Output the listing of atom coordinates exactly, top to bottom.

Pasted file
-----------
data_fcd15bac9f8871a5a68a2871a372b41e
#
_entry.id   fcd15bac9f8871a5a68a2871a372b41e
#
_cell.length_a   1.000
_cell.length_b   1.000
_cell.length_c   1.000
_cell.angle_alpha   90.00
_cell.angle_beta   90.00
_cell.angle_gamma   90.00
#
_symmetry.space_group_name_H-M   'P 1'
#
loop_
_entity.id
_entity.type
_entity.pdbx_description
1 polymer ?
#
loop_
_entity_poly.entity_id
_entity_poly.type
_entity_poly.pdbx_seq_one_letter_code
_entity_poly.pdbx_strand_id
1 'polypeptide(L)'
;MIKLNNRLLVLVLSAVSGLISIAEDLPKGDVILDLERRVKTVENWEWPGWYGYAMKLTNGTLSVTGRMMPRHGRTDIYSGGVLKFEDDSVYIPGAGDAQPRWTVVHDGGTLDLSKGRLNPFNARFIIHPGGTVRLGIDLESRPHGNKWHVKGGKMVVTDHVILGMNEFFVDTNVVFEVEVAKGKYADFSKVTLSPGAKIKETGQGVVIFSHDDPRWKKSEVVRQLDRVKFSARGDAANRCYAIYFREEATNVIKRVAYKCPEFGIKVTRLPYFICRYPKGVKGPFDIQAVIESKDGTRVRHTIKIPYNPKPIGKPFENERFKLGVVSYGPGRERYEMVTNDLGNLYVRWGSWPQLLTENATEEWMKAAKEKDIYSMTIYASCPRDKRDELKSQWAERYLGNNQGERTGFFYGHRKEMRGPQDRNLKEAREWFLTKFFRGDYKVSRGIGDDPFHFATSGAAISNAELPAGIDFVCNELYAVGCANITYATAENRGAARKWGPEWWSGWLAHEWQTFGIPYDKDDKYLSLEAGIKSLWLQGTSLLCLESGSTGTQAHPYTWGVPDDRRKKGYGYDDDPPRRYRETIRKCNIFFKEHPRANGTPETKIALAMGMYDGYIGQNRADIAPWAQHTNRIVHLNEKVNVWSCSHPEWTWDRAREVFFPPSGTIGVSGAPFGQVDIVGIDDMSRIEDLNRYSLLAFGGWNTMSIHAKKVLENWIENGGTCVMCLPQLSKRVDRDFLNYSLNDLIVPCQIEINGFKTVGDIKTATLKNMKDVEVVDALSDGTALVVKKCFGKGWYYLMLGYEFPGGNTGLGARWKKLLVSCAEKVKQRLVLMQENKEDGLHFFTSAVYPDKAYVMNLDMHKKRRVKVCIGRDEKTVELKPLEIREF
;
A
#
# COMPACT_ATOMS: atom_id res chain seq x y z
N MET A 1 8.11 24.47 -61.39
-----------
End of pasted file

data_fcd15bac9f8871a5a68a2871a372b41e
#
_entry.id   fcd15bac9f8871a5a68a2871a372b41e
#
_cell.length_a   1.000
_cell.length_b   1.000
_cell.length_c   1.000
_cell.angle_alpha   90.00
_cell.angle_beta   90.00
_cell.angle_gamma   90.00
#
_symmetry.space_group_name_H-M   'P 1'
#
loop_
_entity.id
_entity.type
_entity.pdbx_description
1 polymer ?
#
loop_
_entity_poly.entity_id
_entity_poly.type
_entity_poly.pdbx_seq_one_letter_code
_entity_poly.pdbx_strand_id
1 'polypeptide(L)'
;MIKLNNRLLVLVLSAVSGLISIAEDLPKGDVILDLERRVKTVENWEWPGWYGYAMKLTNGTLSVTGRMMPRHGRTDIYSGGVLKFEDDSVYIPGAGDAQPRWTVVHDGGTLDLSKGRLNPFNARFIIHPGGTVRLGIDLESRPHGNKWHVKGGKMVVTDHVILGMNEFFVDTNVVFEVEVAKGKYADFSKVTLSPGAKIKETGQGVVIFSHDDPRWKKSEVVRQLDRVKFSARGDAANRCYAIYFREEATNVIKRVAYKCPEFGIKVTRLPYFICRYPKGVKGPFDIQAVIESKDGTRVRHTIKIPYNPKPIGKPFENERFKLGVVSYGPGRERYEMVTNDLGNLYVRWGSWPQLLTENATEEWMKAAKEKDIYSMTIYASCPRDKRDELKSQWAERYLGNNQGERTGFFYGHRKEMRGPQDRNLKEAREWFLTKFFRGDYKVSRGIGDDPFHFATSGAAISNAELPAGIDFVCNELYAVGCANITYATAENRGAARKWGPEWWSGWLAHEWQTFGIPYDKDDKYLSLEAGIKSLWLQGTSLLCLESGSTGTQAHPYTWGVPDDRRKKGYGYDDDPPRRYRETIRKCNIFFKEHPRANGTPETKIALAMGMYDGYIGQNRADIAPWAQHTNRIVHLNEKVNVWSCSHPEWTWDRAREVFFPPSGTIGVSGAPFGQVDIVGIDDMSRIEDLNRYSLLAFGGWNTMSIHAKKVLENWIENGGTCVMCLPQLSKRVDRDFLNYSLNDLIVPCQIEINGFKTVGDIKTATLKNMKDVEVVDALSDGTALVVKKCFGKGWYYLMLGYEFPGGNTGLGARWKKLLVSCAEKVKQRLVLMQENKEDGLHFFTSAVYPDKAYVMNLDMHKKRRVKVCIGRDEKTVELKPLEIREF
;
A
#
# COMPACT_ATOMS: atom_id res chain seq x y z
N MET A 1 8.11 24.47 -61.39